Edinburgh's head coach Alan Solomons believes his side is still some way off being a competitive unit, despite masterminding them to a shock Heineken Cup win over Munster. He watched his side survive a first-half battering from the Irishmen yet still led at the break before snatching a 29-23 victory with Tim Visser's late try.
Winning form was not a luxury Edinburgh carried with them as they kicked off against the two-time European champions at home. The Scots lost all six of their pool games last season but opened up this year's campaign with their first success since beating Toulouse in the quarter-finals of the 2011-12 competition.
Solomons – who only took over a month before the season started – has since watched his men sink to the depths of the RaboDirect Pro12 table with win just one win from five games.
But 19 points from their captain Greig Laidlaw kept them competitive as they made the most of their meagre opportunities to shock Rob Penney's team.
However, Solomons said: "We know we have got a long way to go. We are under no illusions on that. But to me, it is important that we keep improving week by week. It was great for the guys and a real boost to their confidence.
"What we have been saying is that we need to be performance-focused not result-focused. I'm a massive believer that the difference between success and failure is the finest line in the world. If you persevere, you will cross that line."
Matt Scott had given the home side the lead just six minutes in but tries from Casey Laulala and Mike Sherry handed the advantage to Munster.
Laidlaw was his ever reliable self with the boot and four penalties before the break had Edinburgh ahead again, only for opposition kicker Ian Keatley to strike twice after the interval as the Irishmen edged back in front.
But with 10 minutes left and Munster growing increasingly confident, Visser collected from Gilchrist to run in from 30 yards for a sucker punch the visitors did not see coming. The TMO was called in to rule on Scott's collision with JJ Hanrahan as the Munster replacement let fly with the boot in the build-up, but the Scotland centre was cleared of obstruction leaving the home fans to celebrate as an unlikely victory was sealed with two more successful kicks from captain Laidlaw.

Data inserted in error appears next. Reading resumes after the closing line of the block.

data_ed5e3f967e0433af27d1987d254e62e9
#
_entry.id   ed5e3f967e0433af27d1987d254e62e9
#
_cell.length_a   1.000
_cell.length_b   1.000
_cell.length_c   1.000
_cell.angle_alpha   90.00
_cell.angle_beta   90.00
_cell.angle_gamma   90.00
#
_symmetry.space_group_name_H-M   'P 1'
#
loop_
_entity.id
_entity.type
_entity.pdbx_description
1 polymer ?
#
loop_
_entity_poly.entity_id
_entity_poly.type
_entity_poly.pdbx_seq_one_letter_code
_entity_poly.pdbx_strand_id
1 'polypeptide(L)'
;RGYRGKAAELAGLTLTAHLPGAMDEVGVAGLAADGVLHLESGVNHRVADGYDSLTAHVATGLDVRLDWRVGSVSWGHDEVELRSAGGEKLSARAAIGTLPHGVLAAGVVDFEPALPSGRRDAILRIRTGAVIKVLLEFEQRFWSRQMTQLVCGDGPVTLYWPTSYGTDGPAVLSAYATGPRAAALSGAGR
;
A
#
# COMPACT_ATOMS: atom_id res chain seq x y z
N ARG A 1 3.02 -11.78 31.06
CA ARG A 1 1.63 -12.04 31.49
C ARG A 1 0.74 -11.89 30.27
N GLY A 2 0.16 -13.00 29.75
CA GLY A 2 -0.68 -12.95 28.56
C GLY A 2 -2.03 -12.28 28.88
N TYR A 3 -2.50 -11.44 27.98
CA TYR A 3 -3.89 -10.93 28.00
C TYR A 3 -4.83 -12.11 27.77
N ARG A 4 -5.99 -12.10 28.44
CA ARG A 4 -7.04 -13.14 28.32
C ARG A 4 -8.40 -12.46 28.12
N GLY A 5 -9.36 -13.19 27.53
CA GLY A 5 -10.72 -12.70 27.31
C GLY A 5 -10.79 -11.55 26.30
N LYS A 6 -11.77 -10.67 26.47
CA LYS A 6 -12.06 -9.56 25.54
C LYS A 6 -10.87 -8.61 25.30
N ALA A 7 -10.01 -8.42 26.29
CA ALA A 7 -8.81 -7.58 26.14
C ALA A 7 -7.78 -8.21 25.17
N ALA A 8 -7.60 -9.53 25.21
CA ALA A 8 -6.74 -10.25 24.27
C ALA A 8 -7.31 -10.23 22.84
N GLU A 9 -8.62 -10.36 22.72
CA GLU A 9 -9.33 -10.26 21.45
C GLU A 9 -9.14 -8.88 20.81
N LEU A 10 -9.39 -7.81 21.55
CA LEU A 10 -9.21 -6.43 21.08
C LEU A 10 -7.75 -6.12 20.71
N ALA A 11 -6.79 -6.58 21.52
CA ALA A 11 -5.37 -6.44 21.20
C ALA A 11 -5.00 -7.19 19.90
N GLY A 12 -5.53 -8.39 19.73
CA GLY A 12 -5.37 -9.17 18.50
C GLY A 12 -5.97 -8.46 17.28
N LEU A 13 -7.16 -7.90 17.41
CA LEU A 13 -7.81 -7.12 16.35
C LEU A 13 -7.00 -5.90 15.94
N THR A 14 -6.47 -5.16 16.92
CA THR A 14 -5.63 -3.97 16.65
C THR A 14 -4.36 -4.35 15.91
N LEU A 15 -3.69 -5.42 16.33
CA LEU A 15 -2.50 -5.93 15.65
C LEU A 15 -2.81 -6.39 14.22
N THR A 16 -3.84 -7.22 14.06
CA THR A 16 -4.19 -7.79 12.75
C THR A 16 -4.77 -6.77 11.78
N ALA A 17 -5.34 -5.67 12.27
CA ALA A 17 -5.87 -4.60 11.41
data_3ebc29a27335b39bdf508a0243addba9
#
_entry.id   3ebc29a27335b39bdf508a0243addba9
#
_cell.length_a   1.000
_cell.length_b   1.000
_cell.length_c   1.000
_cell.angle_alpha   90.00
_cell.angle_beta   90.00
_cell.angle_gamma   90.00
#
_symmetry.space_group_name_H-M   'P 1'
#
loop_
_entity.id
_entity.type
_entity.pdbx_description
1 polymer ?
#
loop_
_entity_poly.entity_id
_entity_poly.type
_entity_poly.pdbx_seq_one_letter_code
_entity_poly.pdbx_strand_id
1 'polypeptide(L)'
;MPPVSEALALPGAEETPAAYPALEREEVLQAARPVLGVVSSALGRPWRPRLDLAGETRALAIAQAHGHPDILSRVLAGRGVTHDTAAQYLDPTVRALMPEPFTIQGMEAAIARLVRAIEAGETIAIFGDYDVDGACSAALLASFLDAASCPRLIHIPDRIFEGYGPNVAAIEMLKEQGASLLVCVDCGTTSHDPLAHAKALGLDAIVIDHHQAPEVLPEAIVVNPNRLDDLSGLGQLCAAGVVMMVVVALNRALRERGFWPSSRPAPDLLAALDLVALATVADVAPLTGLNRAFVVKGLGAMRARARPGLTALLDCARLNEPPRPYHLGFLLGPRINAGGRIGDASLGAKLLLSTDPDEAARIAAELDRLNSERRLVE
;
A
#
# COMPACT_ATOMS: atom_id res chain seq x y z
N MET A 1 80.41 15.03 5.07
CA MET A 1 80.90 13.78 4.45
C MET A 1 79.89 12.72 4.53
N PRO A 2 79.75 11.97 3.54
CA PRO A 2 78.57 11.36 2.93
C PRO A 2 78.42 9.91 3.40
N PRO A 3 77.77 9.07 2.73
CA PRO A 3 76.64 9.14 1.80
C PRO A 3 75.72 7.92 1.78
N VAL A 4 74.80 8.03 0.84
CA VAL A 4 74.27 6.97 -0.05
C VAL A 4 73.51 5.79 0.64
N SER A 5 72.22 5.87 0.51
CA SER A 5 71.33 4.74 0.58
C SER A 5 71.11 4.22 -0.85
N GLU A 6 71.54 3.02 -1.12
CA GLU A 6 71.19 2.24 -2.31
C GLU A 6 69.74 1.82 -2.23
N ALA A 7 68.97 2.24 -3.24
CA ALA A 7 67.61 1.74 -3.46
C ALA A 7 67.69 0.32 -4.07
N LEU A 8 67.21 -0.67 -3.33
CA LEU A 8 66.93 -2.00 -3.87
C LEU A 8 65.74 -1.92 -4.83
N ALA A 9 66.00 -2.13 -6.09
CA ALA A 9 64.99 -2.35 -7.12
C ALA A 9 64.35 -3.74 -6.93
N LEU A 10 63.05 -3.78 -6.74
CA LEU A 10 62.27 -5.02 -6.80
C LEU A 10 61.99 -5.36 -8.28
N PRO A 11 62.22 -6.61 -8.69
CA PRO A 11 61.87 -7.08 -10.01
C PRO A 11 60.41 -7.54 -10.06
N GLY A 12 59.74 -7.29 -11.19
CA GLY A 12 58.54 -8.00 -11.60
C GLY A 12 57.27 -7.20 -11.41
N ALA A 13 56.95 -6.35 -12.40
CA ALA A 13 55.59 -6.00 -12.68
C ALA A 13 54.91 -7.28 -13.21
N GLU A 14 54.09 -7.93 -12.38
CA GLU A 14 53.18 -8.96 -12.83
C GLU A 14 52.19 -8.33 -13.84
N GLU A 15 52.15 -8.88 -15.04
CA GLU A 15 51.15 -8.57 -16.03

The scrum-half did hit the crossbar in the final stages but that did not prevent him being named man of the match as he also took himself beyond 500 points for Edinburgh.
Solomons added: "I don't want to take anything away from anyone in the team because I felt everybody played well. But I thought Greig led the side really, really well."
Munster had touched down in the Scottish capital fresh from their impressive 19-15 win over Leinster last week but there was little sign of their first-half dominance after the break, leaving Penney to question his team's attitude.
He said: "Edinburgh are a good side and deserved their win. We are ruing some poor mental preparation because you don't change from one week to the next like that physically in any way. Our mental application was nowhere near what it needed to be.
"I can't take anything away from Edinburgh at all. They nullified our threat, defended well and took their opportunities. Laidlaw kicked beautifully and the proof is in the pudding. We weren't good at all but that's not taking anything away from Edinburgh. We were not allowed to be good."
Edinburgh J Cuthbert; D Fife, N De Luca, M Scott, T Visser; H Leonard, G Laidlaw (capt); A Dickinson (W Blaauw, 70), R Ford, W Nel (G Cross, 70), G Gilchrist, S Cox, D Basilaia (R Grant, 20), C Du Preez, D Denton.
Munster F Jones (JJ Hanrahan, 66); K Earls, C Laulala, J Downey (D Hurley, 60), S Zebo (Williams, 72); I Keatley, C Murray; D Kilcoyne (J Cronin, 53), M Sherry (D Varley, 58), S Archer (BJ Botha, 53); D Ryan, P O'Connell (capt), P Butler (CJ Stander, 54), N Ronan (D O'Callaghan, 64), J Coughlan.
Referee JP Doyle (RFU).
Tries: Scott, Visser
Cons: Laidlaw 2
Pens: Laidlaw 5
Tries: Laulala, Sherry
Cons: Keatley 2
Pens: Keatley 3